Intelligence operations. This has its limitations in that it takes us down an interminable road with no guarantee of success. It opens us to a like counter, making us a surveillance state. It will generate a proxy war, which will internally empower intelligence agencies, without the due protocols of control in place as exist in other democracies. As is well known, intelligence agencies promise a lot, have a commendable media outreach and deliver little. Besides, their initiative is liable to overkill. Take the East Pakistan interference by India leading up to an insecure Pak committing genocide, which implicates India to an extent in that such an over reaction by Pak could have been anticipated and tempered India’s initial decision on interference. By this precedence, there is no call to follow up on ideas such as instigating and assisting the Baloch, since it would only open up a proxy war front in which the Pak can only be expected to come down hard on the Baloch. We should not wish this for friendly ethnic groups, even if it helps keeping Pak down. Recall the manner we let the Sri Lankan Tamils down by initial support followed by assisting the Sri Lankans later in a near genocidal excision of the Liberation Tigers of Tamil Eelam.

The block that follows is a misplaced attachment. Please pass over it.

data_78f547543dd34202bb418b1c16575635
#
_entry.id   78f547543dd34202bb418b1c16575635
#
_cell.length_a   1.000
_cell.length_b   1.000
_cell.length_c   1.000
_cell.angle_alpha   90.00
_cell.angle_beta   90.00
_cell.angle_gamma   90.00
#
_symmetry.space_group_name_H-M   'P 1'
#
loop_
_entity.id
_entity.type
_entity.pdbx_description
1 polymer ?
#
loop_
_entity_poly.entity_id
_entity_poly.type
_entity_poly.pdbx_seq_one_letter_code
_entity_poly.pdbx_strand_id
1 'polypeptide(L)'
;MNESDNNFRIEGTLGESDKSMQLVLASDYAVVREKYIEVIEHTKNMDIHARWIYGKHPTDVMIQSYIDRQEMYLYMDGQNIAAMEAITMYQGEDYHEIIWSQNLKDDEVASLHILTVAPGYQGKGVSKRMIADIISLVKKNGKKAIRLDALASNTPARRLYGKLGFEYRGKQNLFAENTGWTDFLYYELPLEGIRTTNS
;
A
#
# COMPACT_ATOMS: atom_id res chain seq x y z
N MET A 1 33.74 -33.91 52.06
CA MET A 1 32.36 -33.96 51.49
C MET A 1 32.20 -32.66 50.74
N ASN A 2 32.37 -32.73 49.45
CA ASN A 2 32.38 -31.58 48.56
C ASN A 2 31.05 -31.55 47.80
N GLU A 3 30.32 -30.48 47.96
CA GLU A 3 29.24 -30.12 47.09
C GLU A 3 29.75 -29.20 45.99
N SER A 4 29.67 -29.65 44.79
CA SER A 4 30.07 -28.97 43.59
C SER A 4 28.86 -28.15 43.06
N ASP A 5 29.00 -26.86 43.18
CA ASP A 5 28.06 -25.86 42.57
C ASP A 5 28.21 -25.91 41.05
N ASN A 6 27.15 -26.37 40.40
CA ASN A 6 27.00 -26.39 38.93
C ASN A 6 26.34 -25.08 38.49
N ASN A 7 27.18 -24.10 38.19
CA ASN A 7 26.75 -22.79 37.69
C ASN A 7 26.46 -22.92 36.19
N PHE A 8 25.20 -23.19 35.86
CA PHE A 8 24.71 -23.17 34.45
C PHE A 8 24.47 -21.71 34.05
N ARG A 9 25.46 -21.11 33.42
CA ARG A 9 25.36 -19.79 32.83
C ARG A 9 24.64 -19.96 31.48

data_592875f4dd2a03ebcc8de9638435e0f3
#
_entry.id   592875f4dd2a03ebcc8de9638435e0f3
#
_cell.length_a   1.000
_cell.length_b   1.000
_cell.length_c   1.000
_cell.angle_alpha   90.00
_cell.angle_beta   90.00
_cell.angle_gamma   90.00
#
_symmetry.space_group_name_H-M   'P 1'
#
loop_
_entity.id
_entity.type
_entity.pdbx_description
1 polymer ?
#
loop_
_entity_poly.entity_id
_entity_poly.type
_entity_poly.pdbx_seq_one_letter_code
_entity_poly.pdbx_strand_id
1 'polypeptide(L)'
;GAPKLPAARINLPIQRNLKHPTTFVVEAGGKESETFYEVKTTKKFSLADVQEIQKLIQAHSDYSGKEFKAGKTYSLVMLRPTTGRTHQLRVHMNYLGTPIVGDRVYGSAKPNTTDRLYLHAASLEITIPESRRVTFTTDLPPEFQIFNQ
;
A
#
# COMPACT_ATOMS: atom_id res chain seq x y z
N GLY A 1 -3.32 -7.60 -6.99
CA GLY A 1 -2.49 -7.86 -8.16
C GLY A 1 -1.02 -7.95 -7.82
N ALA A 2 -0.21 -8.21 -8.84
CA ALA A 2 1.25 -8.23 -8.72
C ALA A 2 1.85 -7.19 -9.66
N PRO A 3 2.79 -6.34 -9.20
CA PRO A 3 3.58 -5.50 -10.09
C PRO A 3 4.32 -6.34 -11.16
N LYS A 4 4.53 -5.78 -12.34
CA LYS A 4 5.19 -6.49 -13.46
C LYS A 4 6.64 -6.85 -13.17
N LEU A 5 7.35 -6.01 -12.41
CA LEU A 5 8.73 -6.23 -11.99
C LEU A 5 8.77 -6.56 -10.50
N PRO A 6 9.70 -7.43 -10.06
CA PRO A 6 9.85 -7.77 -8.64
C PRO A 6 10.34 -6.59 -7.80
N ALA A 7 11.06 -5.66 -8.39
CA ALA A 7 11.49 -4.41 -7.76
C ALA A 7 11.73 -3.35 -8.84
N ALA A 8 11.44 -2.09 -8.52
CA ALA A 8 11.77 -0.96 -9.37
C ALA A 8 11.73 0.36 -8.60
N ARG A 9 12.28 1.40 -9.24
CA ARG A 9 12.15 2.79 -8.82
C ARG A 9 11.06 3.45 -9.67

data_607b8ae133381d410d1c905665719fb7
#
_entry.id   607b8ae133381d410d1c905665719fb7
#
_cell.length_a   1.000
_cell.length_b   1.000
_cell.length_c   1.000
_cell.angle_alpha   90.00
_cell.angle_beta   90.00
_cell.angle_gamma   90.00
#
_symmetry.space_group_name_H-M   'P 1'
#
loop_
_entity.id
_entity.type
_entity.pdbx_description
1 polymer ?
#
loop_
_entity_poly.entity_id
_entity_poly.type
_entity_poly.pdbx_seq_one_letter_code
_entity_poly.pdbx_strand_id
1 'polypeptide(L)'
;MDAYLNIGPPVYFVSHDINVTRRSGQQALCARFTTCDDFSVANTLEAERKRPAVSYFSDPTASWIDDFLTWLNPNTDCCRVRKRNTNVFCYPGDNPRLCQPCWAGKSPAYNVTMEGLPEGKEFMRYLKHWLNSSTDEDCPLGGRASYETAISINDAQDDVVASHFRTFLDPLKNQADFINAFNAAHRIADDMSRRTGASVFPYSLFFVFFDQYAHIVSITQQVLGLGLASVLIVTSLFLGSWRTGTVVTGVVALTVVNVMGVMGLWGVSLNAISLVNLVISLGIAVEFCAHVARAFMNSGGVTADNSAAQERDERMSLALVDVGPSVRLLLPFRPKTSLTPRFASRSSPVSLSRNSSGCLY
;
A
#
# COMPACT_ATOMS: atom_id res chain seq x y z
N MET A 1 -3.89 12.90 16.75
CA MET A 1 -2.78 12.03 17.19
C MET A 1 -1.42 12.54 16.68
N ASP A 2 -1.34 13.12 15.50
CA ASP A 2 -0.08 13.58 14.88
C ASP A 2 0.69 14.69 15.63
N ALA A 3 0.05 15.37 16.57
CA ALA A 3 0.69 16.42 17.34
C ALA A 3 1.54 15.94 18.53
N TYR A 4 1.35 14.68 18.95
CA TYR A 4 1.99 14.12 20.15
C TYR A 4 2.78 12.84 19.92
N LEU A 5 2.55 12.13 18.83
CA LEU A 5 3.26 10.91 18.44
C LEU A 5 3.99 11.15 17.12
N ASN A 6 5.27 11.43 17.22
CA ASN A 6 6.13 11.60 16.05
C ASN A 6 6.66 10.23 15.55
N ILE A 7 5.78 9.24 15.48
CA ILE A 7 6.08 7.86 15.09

Diplomatic offensive. This entails a diplomatic offensive. We rehyphenate ourselves to Pakistan by continually talking of their perfidy in Kashmir, which we have ourselves done little to address politically internally, to the utter boredom, if not amusement, of the international community. It is another matter if the small diplomat corps we have has the ability to deliver with a diplomatic offensive at all. If a diplomacy first option is chosen, India’s military restraint can be exploited to gain the moral high ground and use all international leverages to pressure Pak. The military aspect to this can include taking UN observers of UNMOGIP (not being done since 1971) to the LC and to Uri and showing them the support for terror and firing by the Pak army. The option has the underside of involving the international community, even if we wish them to side with us, and requires playing carefully as they may wish to take the Kashmir issue out of the bilateral forum in which we wish to keep it. The military implication is to stay alert lest Pak deploy terror to throw a spanner in the works and show up Kashmir as a flashpoint.